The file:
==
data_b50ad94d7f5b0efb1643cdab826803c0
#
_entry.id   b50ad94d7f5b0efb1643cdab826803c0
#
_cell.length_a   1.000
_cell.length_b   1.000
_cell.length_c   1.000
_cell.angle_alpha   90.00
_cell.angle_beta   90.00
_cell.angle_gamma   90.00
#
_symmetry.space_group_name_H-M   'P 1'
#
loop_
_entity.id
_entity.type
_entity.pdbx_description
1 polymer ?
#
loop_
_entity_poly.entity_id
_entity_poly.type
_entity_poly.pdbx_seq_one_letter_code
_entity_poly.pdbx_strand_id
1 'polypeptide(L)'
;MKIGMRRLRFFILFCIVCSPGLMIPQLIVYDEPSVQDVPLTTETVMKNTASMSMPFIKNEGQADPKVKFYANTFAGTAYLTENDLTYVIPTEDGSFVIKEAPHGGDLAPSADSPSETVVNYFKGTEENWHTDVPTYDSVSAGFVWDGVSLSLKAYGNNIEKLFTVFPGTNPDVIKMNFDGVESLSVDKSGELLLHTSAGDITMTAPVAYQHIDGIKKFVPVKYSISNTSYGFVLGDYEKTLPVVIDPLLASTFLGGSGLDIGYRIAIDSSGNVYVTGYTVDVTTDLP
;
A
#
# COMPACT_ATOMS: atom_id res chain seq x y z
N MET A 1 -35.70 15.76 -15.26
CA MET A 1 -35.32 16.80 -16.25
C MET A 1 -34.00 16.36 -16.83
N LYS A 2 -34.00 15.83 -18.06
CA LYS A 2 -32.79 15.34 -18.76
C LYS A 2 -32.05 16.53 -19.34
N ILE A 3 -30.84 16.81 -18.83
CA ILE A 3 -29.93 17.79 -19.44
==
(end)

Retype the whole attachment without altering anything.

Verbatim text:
data_b50ad94d7f5b0efb1643cdab826803c0
#
_entry.id   b50ad94d7f5b0efb1643cdab826803c0
#
_cell.length_a   1.000
_cell.length_b   1.000
_cell.length_c   1.000
_cell.angle_alpha   90.00
_cell.angle_beta   90.00
_cell.angle_gamma   90.00
#
_symmetry.space_group_name_H-M   'P 1'
#
loop_
_entity.id
_entity.type
_entity.pdbx_description
1 polymer ?
#
loop_
_entity_poly.entity_id
_entity_poly.type
_entity_poly.pdbx_seq_one_letter_code
_entity_poly.pdbx_strand_id
1 'polypeptide(L)'
;MKIGMRRLRFFILFCIVCSPGLMIPQLIVYDEPSVQDVPLTTETVMKNTASMSMPFIKNEGQADPKVKFYANTFAGTAYLTENDLTYVIPTEDGSFVIKEAPHGGDLAPSADSPSETVVNYFKGTEENWHTDVPTYDSVSAGFVWDGVSLSLKAYGNNIEKLFTVFPGTNPDVIKMNFDGVESLSVDKSGELLLHTSAGDITMTAPVAYQHIDGIKKFVPVKYSISNTSYGFVLGDYEKTLPVVIDPLLASTFLGGSGLDIGYRIAIDSSGNVYVTGYTVDVTTDLP
;
A
#
# COMPACT_ATOMS: atom_id res chain seq x y z
N MET A 1 -35.70 15.76 -15.26
CA MET A 1 -35.32 16.80 -16.25
C MET A 1 -34.00 16.36 -16.83
N LYS A 2 -34.00 15.83 -18.06
CA LYS A 2 -32.79 15.34 -18.76
C LYS A 2 -32.05 16.53 -19.34
N ILE A 3 -30.84 16.81 -18.83
CA ILE A 3 -29.93 17.79 -19.44